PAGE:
Air Chief Marshal Sir Simon Bryant has told MPs that intense air operations in Afghanistan and the Middle East are placing a “huge” demand on equipment and personnel.
In a briefing paper delivered to senior politicians and obtained by The Daily Telegraph, the RAF’s second in command said morale among airmen was “fragile” and their fighting spirit was threatened by being overworked.
Many areas of the RAF were “running hot”, he warned, while the servicemen’s sense that the nation valued their efforts was being undermined by the Coalition’s defence cuts.
The air force was also now finding it difficult to recruit staff, he said, with many specialities understaffed by up to a quarter.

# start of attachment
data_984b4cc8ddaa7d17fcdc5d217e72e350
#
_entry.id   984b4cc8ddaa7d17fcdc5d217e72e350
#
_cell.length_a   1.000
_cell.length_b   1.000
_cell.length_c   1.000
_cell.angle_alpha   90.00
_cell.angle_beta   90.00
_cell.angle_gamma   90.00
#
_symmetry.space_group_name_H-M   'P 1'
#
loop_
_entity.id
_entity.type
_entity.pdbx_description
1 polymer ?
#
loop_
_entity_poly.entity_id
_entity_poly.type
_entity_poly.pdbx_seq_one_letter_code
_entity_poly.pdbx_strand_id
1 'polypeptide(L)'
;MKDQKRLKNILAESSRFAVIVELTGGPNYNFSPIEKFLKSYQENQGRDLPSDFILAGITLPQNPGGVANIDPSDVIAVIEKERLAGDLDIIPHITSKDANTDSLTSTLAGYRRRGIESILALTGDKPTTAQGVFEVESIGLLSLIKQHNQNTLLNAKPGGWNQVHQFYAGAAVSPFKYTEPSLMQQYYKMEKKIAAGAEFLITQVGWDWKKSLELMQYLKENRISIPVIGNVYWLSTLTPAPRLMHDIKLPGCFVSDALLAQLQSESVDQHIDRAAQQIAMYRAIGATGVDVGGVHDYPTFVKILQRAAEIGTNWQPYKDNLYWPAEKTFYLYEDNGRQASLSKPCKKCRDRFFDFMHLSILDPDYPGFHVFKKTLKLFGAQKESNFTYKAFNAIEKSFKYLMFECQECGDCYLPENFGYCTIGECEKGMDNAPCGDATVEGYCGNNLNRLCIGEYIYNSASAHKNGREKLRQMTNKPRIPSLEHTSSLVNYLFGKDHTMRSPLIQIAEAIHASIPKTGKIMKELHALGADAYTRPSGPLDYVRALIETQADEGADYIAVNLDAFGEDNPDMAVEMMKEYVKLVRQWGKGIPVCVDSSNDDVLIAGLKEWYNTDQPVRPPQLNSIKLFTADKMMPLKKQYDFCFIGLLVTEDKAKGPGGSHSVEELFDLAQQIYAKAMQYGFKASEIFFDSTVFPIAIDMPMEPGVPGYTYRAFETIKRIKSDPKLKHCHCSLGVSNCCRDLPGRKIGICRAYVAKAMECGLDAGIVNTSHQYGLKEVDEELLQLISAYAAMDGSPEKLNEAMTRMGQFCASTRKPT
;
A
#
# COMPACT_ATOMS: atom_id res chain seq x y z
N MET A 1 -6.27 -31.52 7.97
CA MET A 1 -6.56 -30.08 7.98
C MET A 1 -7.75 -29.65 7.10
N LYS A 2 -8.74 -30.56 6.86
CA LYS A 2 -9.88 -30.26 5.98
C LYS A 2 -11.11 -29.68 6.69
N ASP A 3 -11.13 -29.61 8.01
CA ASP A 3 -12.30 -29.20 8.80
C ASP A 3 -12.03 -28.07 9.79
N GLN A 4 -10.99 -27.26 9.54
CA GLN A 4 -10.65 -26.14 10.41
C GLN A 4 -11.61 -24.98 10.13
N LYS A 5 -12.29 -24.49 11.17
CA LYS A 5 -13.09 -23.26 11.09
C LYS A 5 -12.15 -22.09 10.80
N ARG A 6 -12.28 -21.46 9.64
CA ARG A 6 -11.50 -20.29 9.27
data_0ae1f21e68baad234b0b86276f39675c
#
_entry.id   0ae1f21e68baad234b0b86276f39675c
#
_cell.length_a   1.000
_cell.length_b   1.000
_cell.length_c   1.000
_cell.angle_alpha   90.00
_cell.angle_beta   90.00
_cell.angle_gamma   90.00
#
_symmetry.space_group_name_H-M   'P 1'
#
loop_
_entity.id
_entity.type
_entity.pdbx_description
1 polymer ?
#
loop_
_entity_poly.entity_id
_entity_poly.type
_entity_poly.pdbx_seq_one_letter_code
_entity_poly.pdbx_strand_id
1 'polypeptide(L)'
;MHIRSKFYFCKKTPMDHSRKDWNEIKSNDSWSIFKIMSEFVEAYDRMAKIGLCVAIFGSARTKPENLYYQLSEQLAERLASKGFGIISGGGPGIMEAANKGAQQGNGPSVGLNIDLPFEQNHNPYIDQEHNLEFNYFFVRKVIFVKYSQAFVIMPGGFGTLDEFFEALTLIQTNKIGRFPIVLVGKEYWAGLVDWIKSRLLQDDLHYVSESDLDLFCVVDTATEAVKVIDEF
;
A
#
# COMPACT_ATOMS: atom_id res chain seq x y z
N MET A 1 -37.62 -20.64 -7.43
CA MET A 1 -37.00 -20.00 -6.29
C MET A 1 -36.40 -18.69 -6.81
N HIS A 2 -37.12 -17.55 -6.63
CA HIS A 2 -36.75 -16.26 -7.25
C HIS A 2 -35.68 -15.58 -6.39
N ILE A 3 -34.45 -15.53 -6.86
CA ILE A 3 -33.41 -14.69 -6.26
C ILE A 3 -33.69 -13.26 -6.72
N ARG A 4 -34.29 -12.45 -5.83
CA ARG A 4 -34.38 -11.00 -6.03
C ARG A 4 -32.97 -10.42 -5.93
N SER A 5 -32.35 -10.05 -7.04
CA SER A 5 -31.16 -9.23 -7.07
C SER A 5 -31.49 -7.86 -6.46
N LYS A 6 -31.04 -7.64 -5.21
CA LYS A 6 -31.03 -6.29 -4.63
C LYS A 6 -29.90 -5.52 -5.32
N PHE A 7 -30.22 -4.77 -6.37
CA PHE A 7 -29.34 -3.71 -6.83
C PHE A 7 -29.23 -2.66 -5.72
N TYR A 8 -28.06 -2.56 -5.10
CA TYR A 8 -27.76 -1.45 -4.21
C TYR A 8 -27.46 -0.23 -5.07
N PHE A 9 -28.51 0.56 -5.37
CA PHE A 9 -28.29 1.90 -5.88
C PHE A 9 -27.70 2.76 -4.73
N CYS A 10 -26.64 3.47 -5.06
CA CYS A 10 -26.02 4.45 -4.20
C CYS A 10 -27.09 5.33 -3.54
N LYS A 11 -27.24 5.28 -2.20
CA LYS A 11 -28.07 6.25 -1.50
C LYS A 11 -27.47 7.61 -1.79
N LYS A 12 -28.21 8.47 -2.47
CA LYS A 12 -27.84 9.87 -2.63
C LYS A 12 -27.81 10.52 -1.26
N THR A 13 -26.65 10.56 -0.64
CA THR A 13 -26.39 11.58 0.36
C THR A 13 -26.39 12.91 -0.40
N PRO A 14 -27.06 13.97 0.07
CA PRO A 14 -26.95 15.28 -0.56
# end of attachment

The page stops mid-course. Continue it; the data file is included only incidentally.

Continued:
In his conclusion, Air Chief Marshal Bryant — whose full title is Commander in Chief (Air) — warned that the ability of the RAF to deal with unforeseen emergencies would be rapidly “eroded” if the Libyan campaign went beyond September. “Two concurrent operations are placing a huge demand on equipment and personnel,” he said
“Should Operation Ellamy (Libya) endure past defence planning assumptions the future contingent capability is likely to be eroded,” he addedThe failure of Nato’s mission to remove Col Muammar Gaddafi from power since air strikes began in March is a cause of growing concern among Downing Street and the military, who had initially hoped for a swift resolution to the mission.
Last week, Adml Sir Mark Stanhope, the head of the Royal Navy, warned that current operations were “unsustainable”. On Sunday, Danny Alexander, the Chief Secretary to the Treasury, admitted that the cost of the intervention could now run into hundreds of millions of pounds, far greater than the original budget estimates.